Gaining Weight While in Pain

I wish I could title this column, “How I Lost Weight While in Pain.”

I wish that’s what this was about. I wish I had already figured out how.

Unfortunately, all I have right now is the question. How the heck are you supposed to lose weight while dealing with chronic, excruciating pain on a daily basis?

See, the thing is, it’s not like the pain itself made me gain weight. I mean, yeah, soon after it started I gave up all physical activity unless I was running from zombies to save my life. But that alone didn’t equal a higher dress size. In fact, after about three months of laying on the couch in agony, I was pleasantly surprised to see on the scale at my neurologist’s office that my weight was only about four pounds higher than when everything started.

Alas, that’s also right around the time when I got put on every single nerve pain, opioid and regular pain medication that they make, all of which list “weight gain” as a possible side effect.

At first, I didn’t even notice that “weight gain” was right there on the list of possible things that could happen to me. And my silly doctors didn’t bother to take five seconds to say, “Hey, this might make you pack on the pounds.”

So I just started popping all the pills like candy and going about my business. And I swear to you, it was as if I woke up one day 50 pounds heavier.

I’m not even joking. That’s what happened. I gained 50 pounds in like five days. And suddenly none of my clothes fit, I hated how I looked in every photo, and on top of the whole horrible daily pain thing, I also suddenly had to deal with random crazy weight gain.

The problem is, the stupid pills actually do help me. I’m not going to go so far as to say they “work” because it’s not like I have my life back. But I will say that they allow me to live my life with an amount of pain that leaves me less suicidal than I was before I started taking the drugs. Plus, they allow me to continue working without crying in agony.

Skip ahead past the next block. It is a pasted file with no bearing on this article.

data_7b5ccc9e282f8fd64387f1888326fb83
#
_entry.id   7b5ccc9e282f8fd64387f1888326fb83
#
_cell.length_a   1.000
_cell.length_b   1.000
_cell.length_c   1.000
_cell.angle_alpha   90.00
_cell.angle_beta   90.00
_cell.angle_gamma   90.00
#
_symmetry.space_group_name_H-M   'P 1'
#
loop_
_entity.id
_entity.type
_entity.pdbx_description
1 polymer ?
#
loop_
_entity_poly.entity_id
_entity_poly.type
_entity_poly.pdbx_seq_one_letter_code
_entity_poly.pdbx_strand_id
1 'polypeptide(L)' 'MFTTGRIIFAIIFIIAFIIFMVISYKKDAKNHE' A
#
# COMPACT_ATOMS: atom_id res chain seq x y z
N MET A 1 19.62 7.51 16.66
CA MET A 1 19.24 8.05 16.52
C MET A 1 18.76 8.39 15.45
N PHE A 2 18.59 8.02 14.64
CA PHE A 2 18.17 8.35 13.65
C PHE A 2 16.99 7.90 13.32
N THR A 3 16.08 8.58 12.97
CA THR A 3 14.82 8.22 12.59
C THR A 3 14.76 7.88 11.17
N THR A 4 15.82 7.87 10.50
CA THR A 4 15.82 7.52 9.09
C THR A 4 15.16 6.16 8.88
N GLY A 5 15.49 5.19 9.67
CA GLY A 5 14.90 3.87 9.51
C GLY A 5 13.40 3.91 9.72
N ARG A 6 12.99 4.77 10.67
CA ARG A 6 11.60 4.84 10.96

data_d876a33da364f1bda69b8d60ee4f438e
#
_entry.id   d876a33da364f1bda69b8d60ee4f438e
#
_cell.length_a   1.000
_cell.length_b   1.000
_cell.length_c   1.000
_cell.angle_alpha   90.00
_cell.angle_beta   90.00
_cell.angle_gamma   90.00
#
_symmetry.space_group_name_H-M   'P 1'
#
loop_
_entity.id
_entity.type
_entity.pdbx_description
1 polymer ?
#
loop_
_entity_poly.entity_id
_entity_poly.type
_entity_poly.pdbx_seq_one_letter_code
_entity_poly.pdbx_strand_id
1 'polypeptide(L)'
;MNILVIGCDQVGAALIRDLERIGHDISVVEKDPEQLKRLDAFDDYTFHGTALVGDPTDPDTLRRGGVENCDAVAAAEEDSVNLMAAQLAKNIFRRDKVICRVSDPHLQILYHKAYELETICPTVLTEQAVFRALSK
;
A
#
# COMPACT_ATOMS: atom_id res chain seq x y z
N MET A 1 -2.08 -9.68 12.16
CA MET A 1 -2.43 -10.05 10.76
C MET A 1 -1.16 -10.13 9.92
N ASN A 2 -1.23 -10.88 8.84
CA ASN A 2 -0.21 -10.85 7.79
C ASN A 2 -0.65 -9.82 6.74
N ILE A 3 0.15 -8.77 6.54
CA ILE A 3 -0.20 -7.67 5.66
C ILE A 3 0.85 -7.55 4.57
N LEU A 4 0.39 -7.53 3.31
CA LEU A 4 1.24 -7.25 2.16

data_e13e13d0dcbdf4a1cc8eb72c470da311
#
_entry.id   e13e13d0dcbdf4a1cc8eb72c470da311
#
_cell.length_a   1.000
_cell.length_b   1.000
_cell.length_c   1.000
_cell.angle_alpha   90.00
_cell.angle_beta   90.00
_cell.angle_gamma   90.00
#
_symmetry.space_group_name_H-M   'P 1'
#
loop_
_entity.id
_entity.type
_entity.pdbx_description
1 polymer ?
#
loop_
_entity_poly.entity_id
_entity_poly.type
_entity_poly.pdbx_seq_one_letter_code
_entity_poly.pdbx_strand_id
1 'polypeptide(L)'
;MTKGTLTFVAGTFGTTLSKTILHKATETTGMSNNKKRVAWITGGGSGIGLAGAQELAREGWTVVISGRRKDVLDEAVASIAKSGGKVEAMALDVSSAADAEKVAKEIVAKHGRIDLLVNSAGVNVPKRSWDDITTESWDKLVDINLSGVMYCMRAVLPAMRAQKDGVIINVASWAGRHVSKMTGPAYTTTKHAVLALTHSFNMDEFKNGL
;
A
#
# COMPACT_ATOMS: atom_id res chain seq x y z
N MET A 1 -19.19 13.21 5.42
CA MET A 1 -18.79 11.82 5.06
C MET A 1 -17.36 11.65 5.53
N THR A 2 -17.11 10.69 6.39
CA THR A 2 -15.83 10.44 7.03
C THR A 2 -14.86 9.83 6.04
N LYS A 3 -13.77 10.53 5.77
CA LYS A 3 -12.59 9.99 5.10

They do not, however, allow me to exercise in any way. Seriously. Even walking still makes me feel like I’m being stabbed. And don’t even start to say the word “yoga” because that crap might as well be called “twist and turn on a bed of nails” for what it does to my ribs.

The meds also make my feet swell up if I so much as walk a mile. Seriously. The doctor tried to tell me that was impossible, that my feet should only swell up if I’m eating a lot of salt or standing in one place, and it has nothing to do with the meds.

But I promise you that they swell up when I walk, even if I’m downing water and avoiding sodium. And it never happened even one time before I started taking six different prescription medications on a daily basis.

Of course, a lack of exercise alone isn’t enough to make me gain 50 pounds. For that, the medications have a special side effect: They induce hunger. And, now, despite the fact that I spent the first three decades of my life trying to eat only when I’m hungry, all that work is basically pointless. I’m always hungry.

Add to that the fact that I’m pretty sure the meds also slow down your metabolism — and it’s not just impossible for me to lose weight, it’s impossible for me to maintain my weight.

Of course, the world doesn’t know this. They don’t get the nuance. They have no idea that I’m struggling against all these factors and that I really do notice every single pound I gain. They just look at me, scan my body, see that I’m overweight, and judge away.

I can feel it in the eyes of friends and family. I constantly stress that everyone is talking about it the second I leave the room. And I wonder if the people I meet in my professional life are suddenly taking me less seriously.

Even doctors are guilty. I had one doctor who had no idea how to deal with my rib pain, but she did take my appointment as an opportunity to lecture me on my weight. Something about fruits and vegetables and finding an exercise that doesn’t hurt.

I wanted to scream, “IT WAS DOCTORS WHO MADE ME THIS WAY!’

I mean, yes, deep down, I know I’m not completely innocent in all of this. I know that the daily struggle to live through the chronic pain makes it that much more likely that I’ll reach for a chocolate bar or a can of Coke to cope.

But with so many other factors working against me, it’s like I’m doomed to see a higher number on the scale every week, regardless of whether I skip the pop or not.

So, here I am, 60 pounds heavier than I was before I got sick. I wear stretch leggings way too often, I focus in on my face for all my photos, and I have absolutely no idea what to do about it.

I will say though, that the only thing worse than gaining weight, is being in pain without pain pills.

So, alas, it looks like I’m stuck, at least for now.


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